Aalto 2020 course will be completely online.
All the course material is available in a git repo (and these pages are for easier navigation). All the material can be used in other courses. Text and videos licensed under CC-BY-NC 4.0. Code licensed under BSD-3.
The material will be updated during the course. Exercise instructions and slides will be updated at latest on Monday of the corresponding week. The updated material will appear on web pages, or you can clone the repo and pull before checking new material. If you don’t want to learn git, you can download the latest zip file.
The electronic version of the course book Bayesian Data Analysis, 3rd ed, by by Andrew Gelman, John Carlin, Hal Stern, David Dunson, Aki Vehtari, and Donald Rubin is available for non-commercial purposes. Hard copies are available from the publisher and many book stores. Aalto library has also copies. See also home page for the book, errata for the book, and chapter notes.
This course has been designed so that there is strong emphasis in computational aspects of Bayesian data analysis and using the latest computational tools.
If you find BDA3 too difficult to start with, I recommend
The course consists of 12 blocks in periods I and II. The blocks don’t match exactly specific weeks. For example, it’s good start reading the material for the next block while making the assignment for one block. There are 9 assignments and a project work with presentation, and thus the assignments are not in one-to-one correspondence with the blocks. The schedule below lists the blocks and how they connect to the topics, book chapters and assignments.
Currently the video links are for the videos recorded 2019. Part of the videos will be re-recorded.
Here is an overview of the schedule. Scroll down the page to see detailed instructions for each block. Remember that blocks are overlapping so that when you are working on assignment for one block, you should start watching videos and reading text for the next block.
|Block||Readings||Lectures||Assignment||Q&A Date||Assignment due date|
|1. Introduction||BDA3 Chapter 1||Computational probabilistic modeling,
Introduction to uncertainty and modelling,
Introduction to the course contents
|2. Basics of Bayesian inference||BDA3 Chapter 1,
BDA3 Chapter 2
Extra explanations 2,
|3. Multidimensional posterior||BDA3 Chapter 3||Lecture 3||Assignment 3,
|4. Monte Carlo||BDA3 Chapter 10||Lecture 4.1,
|5. Markov chain Monte Carlo||BDA3 Chapter 11||Lecture 5.1,
|6. Stan, HMC, PPL||BDA3 Chapter 12 + extra material on Stan||Lecture 6.1,
|7. Hierarchical models and exchangeability||BDA3 Chapter 5||Lecture 7.1,
|8. Model checking & cross-validation||BDA3 Chapter 6, BDA3 Chapter 7, Visualization in Bayesian workflow, Practical Bayesian model evaluation using leave-one-out cross-validation and WAIC||Lecture 8.1,
|Start project work||02.11.||N/A|
|9. Model comparison and selection||BDA3 Chapter 7 (not 7.2 and 7.3),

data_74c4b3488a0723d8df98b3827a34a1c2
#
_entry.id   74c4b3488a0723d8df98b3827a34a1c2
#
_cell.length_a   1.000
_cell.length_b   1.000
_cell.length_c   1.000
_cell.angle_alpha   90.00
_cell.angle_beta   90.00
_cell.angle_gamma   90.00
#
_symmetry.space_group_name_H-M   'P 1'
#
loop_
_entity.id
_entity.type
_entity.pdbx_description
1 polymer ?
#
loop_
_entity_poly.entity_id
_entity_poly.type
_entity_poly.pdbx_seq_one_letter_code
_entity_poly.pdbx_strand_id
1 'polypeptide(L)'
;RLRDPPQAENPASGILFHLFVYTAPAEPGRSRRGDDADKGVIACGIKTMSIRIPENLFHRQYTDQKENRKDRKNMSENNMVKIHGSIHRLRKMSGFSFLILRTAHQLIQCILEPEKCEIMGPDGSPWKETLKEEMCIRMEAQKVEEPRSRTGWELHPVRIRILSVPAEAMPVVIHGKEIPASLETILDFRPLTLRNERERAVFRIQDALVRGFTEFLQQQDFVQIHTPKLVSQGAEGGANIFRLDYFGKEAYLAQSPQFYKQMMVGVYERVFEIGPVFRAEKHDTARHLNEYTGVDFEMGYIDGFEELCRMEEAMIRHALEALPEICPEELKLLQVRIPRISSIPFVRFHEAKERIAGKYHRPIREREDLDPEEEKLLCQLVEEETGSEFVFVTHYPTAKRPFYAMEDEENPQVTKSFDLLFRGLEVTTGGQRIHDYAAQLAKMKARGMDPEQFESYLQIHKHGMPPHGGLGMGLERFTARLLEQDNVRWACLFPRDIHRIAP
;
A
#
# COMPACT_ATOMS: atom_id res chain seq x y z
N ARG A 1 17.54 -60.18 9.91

Practical Bayesian model evaluation using leave-one-out cross-validation and WAIC
|10. Decision analysis||BDA3 Chapter 9||Lecture 10.1||Assignment 9,
|11. Normal approximation, frequency properties||BDA3 Chapter 4||Lecture 11.1,
|12. Extended topics||Optional: BDA3 Chapter 8,
BDA3 Chapter 14-18,
BDA3 Chapter 21
|13. Project evaluation||Project presentations: 14-18.12.||Evaluation week 51|
Course practicalities, material, assignments, project work, peergrading, QA sessions, TA sessions, prerequisites, chat, etc.
BDA3 Chapters 1+2, basics of Bayesian inference, observation model, likelihood, posterior and binomial model, predictive distribution and benefit of integration, priors and prior information, and one parameter normal model.
Multiparameter models, joint, marginal and conditional distribution, normal model, bioassay example, grid sampling and grid evaluation. BDA3 Ch 3.
Numerical issues, Monte Carlo, how many simulation draws are needed, how many digits to report, direct simulation, curse of dimensionality, rejection sampling, and importance sampling. BDA3 Ch 10.
Markov chain Monte Carlo, Gibbs sampling, Metropolis algorithm, warm-up, convergence diagnostics, R-hat, and effective sample size. BDA3 Ch 11.
HMC, NUTS, dynamic HMC and HMC specific convergence diagnostics, probabilistic programming and Stan. BDA3 Ch 12 + extra material
Hierarchical models and exchangeability. BDA3 Ch 5.
Model checking and cross-validation.
PSIS-LOO, K-fold-CV, model comparison and selection. Extra lecture on variable selection with projection predictive variable selection.
Decision analysis. BDA3 Ch 9.
Normal approximation (Laplace approximation), and large sample theory and counter examples. BDA3 Ch 4.
Frequency evaluation of Bayesian methods, hypothesis testing and variable selection. Overview of modeling data collection, BDA3 Ch 8, linear models, BDA Ch 14-18, lasso, horseshoe and Gaussian processes, BDA3 Ch 21.
We strongly recommend using R in the course as there are more packages for Stan and statistical analysis in R. If you are already fluent in Python, but not in R, then using Python may be easier, but it can still be more useful to learn also R. Unless you are already experienced and have figured out your preferred way to work with R, we recommend
Sanasta “bayesilainen” esiintyy Suomessa muutamaa erilaista kirjoitustapaa. Muoto “bayesilainen” on muodostettu yleisen vieraskielisten nimien taivutussääntöjen mukaan: “Jos nimi on kirjoitettuna takavokaalinen mutta äännettynä etuvokaalinen, kirjoitetaan päätteseen tavallisesti takavokaali etuvokaalin sijasta, esim. Birminghamissa, Thamesilla.” Terho Itkonen, Kieliopas, 6. painos, Kirjayhtymä, 1997.